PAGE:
Are Borders and Territory a Good Thing? Lessons from Libya

Liberal and critical intellectuals in the West tend to hold that borders and territoriality are oppressive. They have a point. Borders are almost by definition oppressive inasmuch as their whole point is to exclude and marginalize outsiders.
But borders and territoriality also have some saving graces.
Libya is currently a testing-ground in this debate. Libya is beset by two big problems:
One is immigration and smuggling across its desert borders. In a rather desperate move, Libya’s parliament has declared its southern borders closed. (All the borders except those with Tunisia and Egypt). But it has little means to enforce this.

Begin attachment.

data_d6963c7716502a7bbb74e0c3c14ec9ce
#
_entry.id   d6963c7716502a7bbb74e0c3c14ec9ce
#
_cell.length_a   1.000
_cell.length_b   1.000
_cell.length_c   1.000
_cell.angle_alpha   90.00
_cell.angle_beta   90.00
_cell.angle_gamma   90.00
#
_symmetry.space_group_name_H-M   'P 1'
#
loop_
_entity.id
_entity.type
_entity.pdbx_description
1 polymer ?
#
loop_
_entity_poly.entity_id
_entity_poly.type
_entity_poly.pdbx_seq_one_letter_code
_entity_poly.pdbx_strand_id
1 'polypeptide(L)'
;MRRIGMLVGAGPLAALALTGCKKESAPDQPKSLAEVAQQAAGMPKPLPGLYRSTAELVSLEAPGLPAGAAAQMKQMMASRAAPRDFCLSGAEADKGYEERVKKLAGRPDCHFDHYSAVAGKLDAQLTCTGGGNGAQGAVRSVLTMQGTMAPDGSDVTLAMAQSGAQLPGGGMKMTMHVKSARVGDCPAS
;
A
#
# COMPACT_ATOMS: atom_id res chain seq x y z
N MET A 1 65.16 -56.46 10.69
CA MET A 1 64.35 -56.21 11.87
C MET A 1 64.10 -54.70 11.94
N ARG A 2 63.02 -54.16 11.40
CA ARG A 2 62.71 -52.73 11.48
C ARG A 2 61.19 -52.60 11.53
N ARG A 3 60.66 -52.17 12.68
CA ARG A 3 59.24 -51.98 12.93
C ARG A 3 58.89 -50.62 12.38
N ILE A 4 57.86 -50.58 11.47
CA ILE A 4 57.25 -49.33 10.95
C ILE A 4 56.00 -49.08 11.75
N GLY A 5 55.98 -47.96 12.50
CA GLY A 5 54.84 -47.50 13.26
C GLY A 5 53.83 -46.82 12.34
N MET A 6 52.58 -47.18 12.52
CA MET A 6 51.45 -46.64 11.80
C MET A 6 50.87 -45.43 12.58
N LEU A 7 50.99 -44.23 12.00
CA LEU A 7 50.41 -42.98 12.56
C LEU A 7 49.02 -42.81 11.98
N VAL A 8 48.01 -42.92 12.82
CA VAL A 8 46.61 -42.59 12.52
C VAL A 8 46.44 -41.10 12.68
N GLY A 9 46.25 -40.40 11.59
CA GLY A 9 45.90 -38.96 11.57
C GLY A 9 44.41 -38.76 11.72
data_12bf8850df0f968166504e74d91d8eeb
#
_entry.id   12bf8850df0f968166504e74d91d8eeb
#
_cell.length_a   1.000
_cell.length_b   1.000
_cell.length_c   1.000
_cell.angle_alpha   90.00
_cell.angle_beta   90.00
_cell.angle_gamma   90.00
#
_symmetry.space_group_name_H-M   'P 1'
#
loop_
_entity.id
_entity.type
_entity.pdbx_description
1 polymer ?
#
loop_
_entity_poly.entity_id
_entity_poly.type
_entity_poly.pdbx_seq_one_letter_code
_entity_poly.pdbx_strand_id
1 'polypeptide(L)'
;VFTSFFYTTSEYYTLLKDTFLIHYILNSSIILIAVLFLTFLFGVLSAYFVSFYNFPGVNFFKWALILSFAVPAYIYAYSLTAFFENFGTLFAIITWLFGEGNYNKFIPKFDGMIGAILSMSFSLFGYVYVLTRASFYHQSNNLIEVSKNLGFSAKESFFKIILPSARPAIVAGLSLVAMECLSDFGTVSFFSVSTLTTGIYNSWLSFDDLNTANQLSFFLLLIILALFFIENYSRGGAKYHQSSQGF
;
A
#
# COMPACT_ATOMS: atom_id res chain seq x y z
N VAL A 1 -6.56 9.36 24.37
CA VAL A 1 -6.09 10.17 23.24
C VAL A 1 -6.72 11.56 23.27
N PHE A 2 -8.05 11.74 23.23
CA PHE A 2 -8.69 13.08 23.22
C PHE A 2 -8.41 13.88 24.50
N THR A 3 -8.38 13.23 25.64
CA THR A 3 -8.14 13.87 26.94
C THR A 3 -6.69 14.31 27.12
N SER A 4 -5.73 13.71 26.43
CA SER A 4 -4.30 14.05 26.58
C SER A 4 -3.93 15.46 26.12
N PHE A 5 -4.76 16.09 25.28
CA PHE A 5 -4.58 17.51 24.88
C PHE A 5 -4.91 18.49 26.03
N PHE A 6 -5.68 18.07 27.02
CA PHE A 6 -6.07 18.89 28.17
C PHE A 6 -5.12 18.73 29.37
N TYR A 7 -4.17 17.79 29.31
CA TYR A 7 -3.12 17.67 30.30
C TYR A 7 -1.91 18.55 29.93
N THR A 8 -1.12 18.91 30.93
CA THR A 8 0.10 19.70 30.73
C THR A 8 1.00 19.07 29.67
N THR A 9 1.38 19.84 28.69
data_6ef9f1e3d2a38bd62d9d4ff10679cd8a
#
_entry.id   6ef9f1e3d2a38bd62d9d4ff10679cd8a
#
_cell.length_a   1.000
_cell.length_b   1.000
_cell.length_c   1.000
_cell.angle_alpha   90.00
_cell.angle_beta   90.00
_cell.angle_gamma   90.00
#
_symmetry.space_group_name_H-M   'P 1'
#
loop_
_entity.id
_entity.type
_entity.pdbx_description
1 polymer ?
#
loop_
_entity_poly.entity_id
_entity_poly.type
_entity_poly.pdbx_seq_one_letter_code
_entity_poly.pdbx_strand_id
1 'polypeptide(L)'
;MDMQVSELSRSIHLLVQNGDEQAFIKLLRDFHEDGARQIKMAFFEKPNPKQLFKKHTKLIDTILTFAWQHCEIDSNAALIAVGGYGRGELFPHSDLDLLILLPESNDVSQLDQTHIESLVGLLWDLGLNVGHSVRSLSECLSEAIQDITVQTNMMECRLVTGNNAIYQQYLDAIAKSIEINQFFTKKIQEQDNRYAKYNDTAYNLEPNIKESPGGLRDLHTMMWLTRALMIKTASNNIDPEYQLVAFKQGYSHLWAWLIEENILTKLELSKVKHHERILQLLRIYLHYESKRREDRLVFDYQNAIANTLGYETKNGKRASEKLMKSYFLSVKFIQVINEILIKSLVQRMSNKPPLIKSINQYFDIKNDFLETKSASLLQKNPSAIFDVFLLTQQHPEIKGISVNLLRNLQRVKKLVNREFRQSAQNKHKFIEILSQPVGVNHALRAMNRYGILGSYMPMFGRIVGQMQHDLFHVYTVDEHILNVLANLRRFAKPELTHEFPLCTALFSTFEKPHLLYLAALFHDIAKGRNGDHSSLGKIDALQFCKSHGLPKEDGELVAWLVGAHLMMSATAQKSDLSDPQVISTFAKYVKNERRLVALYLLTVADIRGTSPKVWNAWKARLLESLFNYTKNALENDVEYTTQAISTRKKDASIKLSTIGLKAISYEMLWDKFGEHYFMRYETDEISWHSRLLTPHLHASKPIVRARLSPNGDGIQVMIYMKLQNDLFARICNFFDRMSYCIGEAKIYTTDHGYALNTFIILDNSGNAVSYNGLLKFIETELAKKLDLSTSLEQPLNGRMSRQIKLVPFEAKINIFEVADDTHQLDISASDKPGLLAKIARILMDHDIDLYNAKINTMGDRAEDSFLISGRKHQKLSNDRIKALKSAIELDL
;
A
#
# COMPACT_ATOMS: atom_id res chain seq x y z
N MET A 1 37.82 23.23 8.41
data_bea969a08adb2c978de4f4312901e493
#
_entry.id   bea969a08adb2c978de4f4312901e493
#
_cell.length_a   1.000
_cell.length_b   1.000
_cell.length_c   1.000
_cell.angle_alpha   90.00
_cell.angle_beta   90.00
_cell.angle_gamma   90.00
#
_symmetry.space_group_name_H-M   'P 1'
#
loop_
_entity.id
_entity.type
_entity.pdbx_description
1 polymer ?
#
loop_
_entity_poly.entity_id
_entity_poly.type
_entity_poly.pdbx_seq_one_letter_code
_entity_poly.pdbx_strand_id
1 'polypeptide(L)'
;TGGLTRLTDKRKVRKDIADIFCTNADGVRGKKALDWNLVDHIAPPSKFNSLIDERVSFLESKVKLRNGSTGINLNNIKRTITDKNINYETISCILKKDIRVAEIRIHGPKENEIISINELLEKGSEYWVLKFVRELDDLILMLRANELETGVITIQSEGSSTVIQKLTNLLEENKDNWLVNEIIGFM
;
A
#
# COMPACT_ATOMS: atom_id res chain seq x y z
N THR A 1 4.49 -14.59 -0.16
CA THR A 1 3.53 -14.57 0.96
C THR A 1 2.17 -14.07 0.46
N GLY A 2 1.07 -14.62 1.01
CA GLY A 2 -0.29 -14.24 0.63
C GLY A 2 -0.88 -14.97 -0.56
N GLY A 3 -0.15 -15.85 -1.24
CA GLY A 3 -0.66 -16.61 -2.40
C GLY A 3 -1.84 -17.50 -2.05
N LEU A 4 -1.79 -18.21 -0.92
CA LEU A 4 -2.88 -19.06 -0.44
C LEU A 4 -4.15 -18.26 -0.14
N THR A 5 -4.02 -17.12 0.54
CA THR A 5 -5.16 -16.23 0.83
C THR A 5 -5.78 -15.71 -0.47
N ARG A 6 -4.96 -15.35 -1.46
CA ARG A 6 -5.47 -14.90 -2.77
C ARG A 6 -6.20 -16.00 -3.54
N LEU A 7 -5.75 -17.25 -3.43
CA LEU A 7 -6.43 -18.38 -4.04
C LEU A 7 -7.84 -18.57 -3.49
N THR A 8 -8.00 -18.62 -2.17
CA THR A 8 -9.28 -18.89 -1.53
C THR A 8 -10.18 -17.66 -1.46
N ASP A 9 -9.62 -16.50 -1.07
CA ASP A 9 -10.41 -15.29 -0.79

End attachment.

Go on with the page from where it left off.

The other is a lack of central control. Cities and localities are largely self-governing. There are many militias.
Looking at Libya currently, borders and territoriality certainly seem to be needed for civil order. Oppressive they may be, but a bulwark of social order and civilization they almost certainly are.
So, while borders and territoriality may be oppressive, they also have useful functions.

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